Health department: Lack of vaccinations and precautions lead to new spike in COVID-19 cases

By Wesley LeBlanc wesley@opcfla.com
Posted 7/14/21

GREEN COVE SPRINGS – COVID-19 numbers are rising and if the trend continues, August could be another January.

Clay County Florida Department of Health administrator Heather Huffman, simply put, …

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Health department: Lack of vaccinations and precautions lead to new spike in COVID-19 cases

Posted

GREEN COVE SPRINGS – COVID-19 numbers are rising and if the trend continues, August could be another January.

Clay County Florida Department of Health administrator Heather Huffman, simply put, was not happy during the July 13 Board of County Commissioners meeting. She said she’s upset and disappointed in the community and rightfully so: the county already hit 792 confirmed cases 12 days into the month and Huffman fears that the county is trending toward another January spike in numbers.

“I do not have good news today,” Huffman said. “We’ve had 792 cases in July and today is day 12. If we continue on this same trend, we’ll be back in January numbers. It’s the 20-to-34 year olds...that’s 50-something-percent of our cases and they also have the lowest immunization rate at 15%. It’s a vaccination issue. People think we are in post-pandemic mode and we are not.”

Huffman said she’s upset and disappointed in the community and that she and her team are trying hard to get out into the community. Her goal is to help people make well-informed, science-backed decisions regarding COVID-19 vaccines, “not [decisions] politicized” or “based on Facebook.”

“I want them to make well-informed decisions using the true science of the vaccine,” she said. “There is a risk of catching COVID-19 and you could be one of the unfortunate ones.”

Huffman said there are currently two ‘20-something-year olds’ in the ICU on ventilators and neither had underlying health conditions. She said she thought the county was making a turn for the better but now she fears the county is taking steps backward.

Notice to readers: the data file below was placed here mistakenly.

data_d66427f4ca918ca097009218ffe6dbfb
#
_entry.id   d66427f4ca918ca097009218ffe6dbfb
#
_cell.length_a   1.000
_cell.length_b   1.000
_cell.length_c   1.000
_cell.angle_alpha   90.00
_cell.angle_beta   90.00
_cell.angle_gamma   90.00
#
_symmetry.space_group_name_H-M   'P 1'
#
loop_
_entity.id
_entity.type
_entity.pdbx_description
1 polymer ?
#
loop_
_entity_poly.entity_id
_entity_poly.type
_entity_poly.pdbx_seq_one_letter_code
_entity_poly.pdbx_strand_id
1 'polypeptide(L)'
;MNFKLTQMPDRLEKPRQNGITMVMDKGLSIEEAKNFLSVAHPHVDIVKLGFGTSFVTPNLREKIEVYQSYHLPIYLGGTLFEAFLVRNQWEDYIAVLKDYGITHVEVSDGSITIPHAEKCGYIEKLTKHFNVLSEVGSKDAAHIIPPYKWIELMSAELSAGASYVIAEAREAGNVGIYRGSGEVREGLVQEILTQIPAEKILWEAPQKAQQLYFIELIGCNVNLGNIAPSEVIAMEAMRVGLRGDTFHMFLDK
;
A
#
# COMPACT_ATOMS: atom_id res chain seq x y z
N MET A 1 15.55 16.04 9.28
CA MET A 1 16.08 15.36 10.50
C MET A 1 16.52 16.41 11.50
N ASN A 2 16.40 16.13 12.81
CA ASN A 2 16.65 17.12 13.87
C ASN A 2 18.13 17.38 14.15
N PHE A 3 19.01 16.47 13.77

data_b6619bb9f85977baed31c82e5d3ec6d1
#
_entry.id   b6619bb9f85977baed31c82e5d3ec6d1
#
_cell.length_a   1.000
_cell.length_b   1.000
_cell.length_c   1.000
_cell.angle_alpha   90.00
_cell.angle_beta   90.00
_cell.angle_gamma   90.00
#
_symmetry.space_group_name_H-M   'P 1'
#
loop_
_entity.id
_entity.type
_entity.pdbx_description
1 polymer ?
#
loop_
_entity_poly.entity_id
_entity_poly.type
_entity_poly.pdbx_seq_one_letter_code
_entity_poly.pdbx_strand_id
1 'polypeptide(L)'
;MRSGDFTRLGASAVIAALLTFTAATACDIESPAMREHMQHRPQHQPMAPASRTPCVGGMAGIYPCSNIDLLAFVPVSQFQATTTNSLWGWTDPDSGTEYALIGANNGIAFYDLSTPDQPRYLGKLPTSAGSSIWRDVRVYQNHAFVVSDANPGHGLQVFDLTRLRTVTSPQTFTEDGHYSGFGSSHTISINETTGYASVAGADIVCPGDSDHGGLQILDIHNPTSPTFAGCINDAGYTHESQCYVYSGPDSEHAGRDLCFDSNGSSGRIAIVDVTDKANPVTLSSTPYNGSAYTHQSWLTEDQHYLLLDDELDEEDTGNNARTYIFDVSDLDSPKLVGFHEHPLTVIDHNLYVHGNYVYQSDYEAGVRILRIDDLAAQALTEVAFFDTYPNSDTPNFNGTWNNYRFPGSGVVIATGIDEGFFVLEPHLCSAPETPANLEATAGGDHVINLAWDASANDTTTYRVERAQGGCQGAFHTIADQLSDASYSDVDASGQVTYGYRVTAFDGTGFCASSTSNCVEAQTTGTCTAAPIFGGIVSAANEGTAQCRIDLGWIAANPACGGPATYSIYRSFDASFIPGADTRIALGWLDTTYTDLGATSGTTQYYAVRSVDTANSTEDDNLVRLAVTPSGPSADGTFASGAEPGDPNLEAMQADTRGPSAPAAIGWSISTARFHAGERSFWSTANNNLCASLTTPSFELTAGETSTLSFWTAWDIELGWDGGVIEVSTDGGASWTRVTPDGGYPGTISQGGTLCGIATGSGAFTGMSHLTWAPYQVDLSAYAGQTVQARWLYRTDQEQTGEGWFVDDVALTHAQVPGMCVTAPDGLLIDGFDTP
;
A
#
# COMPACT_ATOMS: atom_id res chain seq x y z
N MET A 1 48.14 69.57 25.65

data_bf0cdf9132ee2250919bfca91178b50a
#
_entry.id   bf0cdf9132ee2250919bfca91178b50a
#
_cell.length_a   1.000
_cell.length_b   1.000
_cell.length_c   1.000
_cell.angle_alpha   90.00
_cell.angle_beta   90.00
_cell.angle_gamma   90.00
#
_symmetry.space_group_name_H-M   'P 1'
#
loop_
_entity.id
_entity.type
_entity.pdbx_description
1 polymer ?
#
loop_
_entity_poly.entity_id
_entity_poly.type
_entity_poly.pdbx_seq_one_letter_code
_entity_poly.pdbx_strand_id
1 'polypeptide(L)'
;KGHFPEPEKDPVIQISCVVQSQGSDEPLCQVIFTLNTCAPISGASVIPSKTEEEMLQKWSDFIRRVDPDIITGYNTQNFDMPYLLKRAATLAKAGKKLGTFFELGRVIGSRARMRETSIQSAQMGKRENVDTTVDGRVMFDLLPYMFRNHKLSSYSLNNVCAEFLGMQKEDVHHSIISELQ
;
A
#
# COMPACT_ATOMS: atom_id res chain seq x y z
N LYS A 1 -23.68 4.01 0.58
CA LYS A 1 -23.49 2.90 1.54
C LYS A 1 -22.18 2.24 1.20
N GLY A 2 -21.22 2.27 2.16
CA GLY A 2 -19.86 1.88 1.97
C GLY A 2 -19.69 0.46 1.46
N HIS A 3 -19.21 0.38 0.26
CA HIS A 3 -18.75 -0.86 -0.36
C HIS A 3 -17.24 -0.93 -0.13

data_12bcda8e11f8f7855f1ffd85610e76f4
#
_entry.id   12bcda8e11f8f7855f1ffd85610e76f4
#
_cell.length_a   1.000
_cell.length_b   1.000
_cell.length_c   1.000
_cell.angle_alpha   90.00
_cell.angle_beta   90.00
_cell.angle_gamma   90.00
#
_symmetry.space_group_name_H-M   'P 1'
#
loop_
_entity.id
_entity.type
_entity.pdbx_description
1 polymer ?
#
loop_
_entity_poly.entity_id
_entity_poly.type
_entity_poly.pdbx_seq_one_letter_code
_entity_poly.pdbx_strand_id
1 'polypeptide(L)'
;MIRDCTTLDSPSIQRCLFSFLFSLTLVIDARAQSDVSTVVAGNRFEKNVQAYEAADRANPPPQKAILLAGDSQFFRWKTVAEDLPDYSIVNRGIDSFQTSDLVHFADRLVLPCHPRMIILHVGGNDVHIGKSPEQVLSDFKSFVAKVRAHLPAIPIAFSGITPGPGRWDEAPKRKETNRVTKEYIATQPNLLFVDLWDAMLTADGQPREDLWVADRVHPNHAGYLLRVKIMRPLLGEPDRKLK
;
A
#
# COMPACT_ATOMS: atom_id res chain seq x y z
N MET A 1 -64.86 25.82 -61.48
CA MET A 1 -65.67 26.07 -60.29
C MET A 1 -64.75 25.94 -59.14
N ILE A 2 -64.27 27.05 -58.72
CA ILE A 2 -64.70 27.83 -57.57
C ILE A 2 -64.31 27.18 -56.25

She’s seen outbreaks in local summer camps and day camps, two outbreaks in long-term care facilities and more and she said it boils down to employees, volunteers and participants choosing not to get vaccinated.

“It’s not even the Delta variant that’s out there,” Huffman said, explaining that the Delta variant is significantly more infectious and transferable than the standard COVID-19 strain. “We only have 11 Delta cases. It’s a matter of people not wearing masks, not social distancing and not getting vaccinated.”

Huffman said the July 4 holiday likely didn’t help. She said she was OK with people hanging out on holidays. She just wants people to be vaccinated before doing so.

She explained that she’s been disappointed in the response by some community members when her team has reached out to them to encourage vaccination. She said she’s heard the vaccines are poison, that they’re part of a conspiracy theory, that it leads to government microchipping and more. Huffman said people are being “really rude” and that “we’re at a point where we’re going to go back to where we were before.”

As far as a third booster dose of the COVID-19 vaccine goes, she said she’s keeping up with that and understands that it’s Pfizer attempting to get a booster dose approved by the FDA to strengthen people against Delta, but for Clay County, the concern is still the original COVID-19 strain.

“Northeast Florida is the hotspot in Florida,” Huffman said. “We’re in the lower third of [counties] for vaccination rates...and we border some counties with the lowest vaccination rates. People don’t just stay in their county either. They mingle with others.”

“Everything’s been politicized,” Huffman said. “It's a conspiracy theory. It’s the government microchipping you. It’s an experiment...I’ve heard all of these...but I don’t listen to those. I read the data. I think Facebook and those kinds of things have not helped the situation because people may be listening to people who are not well-informed.”

Huffman’s troubling news comes at a time when only 41% of the Clay County population is vaccinated with 70% is needed to begin the herd immunity process. BCC chair Mike Cella said the data across the state reveals an inverse relationship between a county’s vaccination rate and their COVID-19 case numbers.

“It’s clear as day black and white,” Cella said. “The counties with the highest vaccination rates are the ones with the lowest [COVID-19 case numbers].”

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